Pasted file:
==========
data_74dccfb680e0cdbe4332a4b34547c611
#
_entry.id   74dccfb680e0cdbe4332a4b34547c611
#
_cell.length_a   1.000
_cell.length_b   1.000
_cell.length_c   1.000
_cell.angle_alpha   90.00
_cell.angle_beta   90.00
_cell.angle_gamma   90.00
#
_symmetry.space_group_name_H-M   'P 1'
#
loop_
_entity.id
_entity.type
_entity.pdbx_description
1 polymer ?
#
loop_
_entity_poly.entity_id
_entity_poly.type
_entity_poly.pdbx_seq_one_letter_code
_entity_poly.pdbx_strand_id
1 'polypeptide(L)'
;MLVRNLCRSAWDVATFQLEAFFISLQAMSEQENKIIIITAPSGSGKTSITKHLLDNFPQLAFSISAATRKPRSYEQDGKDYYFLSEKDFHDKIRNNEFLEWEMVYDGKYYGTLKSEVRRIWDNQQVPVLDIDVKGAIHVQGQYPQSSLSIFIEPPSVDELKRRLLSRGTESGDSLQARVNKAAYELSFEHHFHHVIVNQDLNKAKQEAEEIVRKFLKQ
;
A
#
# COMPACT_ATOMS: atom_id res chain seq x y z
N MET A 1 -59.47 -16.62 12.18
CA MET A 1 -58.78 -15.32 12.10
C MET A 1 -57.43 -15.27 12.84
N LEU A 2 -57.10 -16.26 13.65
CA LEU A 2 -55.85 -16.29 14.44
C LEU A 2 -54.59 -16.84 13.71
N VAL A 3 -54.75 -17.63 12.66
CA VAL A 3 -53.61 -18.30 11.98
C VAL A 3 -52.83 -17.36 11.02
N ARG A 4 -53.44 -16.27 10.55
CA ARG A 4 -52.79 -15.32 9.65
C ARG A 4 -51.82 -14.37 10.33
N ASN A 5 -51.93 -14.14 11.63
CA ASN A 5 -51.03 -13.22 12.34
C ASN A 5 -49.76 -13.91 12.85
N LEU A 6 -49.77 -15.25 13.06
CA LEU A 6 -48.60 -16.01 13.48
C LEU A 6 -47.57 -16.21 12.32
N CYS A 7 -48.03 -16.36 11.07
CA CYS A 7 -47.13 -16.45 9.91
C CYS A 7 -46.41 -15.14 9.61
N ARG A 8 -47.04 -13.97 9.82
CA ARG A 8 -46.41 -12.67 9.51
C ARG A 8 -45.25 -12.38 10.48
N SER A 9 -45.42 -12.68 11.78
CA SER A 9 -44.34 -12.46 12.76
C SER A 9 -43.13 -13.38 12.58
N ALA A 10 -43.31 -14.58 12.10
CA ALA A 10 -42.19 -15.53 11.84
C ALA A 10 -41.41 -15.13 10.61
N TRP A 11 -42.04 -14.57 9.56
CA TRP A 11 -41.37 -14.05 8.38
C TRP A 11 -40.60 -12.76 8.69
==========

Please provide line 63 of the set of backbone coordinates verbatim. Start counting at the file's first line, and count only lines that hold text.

C TRP A 11 -40.60 -12.76 8.69